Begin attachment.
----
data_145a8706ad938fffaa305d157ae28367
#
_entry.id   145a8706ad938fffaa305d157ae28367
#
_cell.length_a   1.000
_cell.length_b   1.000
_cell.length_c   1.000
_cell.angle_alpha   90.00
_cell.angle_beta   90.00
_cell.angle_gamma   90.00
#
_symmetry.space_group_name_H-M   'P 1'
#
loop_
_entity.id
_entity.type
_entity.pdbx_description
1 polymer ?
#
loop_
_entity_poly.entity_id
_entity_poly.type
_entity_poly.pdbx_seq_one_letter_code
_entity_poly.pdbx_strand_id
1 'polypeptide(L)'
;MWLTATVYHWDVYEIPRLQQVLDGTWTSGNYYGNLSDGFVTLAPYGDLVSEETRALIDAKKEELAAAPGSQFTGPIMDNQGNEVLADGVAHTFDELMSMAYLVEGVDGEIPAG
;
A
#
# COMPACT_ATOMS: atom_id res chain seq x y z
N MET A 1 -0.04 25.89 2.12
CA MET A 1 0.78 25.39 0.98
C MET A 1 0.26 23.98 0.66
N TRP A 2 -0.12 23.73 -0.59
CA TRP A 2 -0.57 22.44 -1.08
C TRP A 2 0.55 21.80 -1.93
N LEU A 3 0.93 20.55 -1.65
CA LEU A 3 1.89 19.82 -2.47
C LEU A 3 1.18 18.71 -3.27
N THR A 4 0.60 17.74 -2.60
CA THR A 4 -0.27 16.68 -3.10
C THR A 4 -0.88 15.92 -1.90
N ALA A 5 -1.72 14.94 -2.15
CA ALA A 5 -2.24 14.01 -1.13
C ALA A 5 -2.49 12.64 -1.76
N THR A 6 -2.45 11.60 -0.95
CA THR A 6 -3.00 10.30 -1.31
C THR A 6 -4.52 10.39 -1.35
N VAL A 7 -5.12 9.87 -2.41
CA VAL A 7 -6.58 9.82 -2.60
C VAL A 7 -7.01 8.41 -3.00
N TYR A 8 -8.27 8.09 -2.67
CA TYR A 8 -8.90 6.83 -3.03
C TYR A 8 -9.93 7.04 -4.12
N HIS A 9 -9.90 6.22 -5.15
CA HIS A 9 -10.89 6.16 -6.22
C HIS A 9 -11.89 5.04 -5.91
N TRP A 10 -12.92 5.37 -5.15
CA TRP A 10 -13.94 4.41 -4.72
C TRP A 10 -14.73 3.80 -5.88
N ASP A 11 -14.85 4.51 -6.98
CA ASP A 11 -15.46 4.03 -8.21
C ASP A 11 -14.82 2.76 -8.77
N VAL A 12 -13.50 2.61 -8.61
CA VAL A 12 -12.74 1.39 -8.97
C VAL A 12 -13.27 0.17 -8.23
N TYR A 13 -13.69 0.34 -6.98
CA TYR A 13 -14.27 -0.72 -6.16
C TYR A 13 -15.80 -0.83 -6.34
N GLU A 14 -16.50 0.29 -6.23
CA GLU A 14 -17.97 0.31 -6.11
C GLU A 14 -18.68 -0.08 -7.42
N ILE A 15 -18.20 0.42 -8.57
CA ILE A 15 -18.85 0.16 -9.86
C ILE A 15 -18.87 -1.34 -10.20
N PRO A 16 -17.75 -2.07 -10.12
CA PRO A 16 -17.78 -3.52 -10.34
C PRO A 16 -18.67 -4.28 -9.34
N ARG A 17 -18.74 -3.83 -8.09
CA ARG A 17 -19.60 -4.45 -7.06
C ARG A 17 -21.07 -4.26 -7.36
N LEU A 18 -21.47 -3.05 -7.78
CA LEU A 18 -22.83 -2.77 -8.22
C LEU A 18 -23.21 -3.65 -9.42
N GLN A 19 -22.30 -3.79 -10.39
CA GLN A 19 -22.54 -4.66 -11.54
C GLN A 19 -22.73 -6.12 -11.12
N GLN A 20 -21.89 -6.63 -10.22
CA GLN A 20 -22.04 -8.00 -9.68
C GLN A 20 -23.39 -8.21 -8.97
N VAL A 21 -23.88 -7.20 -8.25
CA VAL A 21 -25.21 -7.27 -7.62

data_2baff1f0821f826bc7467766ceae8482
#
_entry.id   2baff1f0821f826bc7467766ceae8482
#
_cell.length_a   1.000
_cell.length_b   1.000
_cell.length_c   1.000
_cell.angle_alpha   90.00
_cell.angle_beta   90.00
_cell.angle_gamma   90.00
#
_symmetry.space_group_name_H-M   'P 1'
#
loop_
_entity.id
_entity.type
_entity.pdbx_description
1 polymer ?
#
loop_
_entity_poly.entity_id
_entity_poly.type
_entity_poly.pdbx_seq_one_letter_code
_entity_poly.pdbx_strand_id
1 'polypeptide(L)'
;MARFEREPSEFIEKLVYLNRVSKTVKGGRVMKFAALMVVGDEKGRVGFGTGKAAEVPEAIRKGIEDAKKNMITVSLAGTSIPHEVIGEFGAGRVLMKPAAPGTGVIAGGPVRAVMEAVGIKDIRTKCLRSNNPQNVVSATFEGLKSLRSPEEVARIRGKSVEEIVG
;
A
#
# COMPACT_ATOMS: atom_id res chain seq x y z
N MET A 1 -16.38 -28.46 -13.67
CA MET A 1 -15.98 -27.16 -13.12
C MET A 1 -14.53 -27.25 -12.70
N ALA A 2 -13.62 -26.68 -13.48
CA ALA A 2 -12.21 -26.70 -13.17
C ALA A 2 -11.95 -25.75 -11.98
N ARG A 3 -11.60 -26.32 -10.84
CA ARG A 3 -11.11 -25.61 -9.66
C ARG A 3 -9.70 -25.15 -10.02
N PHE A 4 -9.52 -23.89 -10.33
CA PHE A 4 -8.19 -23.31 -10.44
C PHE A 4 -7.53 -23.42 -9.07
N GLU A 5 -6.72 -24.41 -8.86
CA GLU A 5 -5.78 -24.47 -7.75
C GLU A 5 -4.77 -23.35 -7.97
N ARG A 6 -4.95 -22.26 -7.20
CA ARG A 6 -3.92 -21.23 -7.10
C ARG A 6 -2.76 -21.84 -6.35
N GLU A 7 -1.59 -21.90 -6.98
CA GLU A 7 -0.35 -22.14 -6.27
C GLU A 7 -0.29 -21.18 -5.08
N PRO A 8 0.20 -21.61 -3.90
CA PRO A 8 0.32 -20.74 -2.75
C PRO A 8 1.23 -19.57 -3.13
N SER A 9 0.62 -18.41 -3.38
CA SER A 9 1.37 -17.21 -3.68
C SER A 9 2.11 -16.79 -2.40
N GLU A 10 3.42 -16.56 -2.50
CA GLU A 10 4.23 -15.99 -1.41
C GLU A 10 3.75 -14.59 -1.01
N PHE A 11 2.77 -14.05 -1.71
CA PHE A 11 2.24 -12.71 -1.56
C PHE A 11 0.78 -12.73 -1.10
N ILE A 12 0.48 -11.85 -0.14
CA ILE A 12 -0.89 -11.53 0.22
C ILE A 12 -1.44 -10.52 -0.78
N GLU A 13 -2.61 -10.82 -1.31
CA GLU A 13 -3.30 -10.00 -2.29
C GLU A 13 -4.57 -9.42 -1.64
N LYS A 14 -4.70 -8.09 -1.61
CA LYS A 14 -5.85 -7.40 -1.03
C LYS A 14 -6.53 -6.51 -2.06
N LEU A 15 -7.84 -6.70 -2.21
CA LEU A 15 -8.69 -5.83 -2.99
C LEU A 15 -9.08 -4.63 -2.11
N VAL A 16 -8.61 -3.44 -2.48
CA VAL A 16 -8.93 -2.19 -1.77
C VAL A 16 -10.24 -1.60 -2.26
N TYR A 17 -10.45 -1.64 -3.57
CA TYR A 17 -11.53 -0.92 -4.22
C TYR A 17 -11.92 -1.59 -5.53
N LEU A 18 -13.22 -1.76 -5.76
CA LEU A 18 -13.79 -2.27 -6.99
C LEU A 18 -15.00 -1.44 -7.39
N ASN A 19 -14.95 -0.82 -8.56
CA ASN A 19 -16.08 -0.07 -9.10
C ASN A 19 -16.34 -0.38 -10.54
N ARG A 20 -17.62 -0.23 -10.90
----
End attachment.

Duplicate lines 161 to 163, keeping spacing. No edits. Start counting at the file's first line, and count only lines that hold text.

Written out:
C GLU A 13 -4.57 -9.42 -1.64
N LYS A 14 -4.70 -8.09 -1.61
CA LYS A 14 -5.85 -7.40 -1.03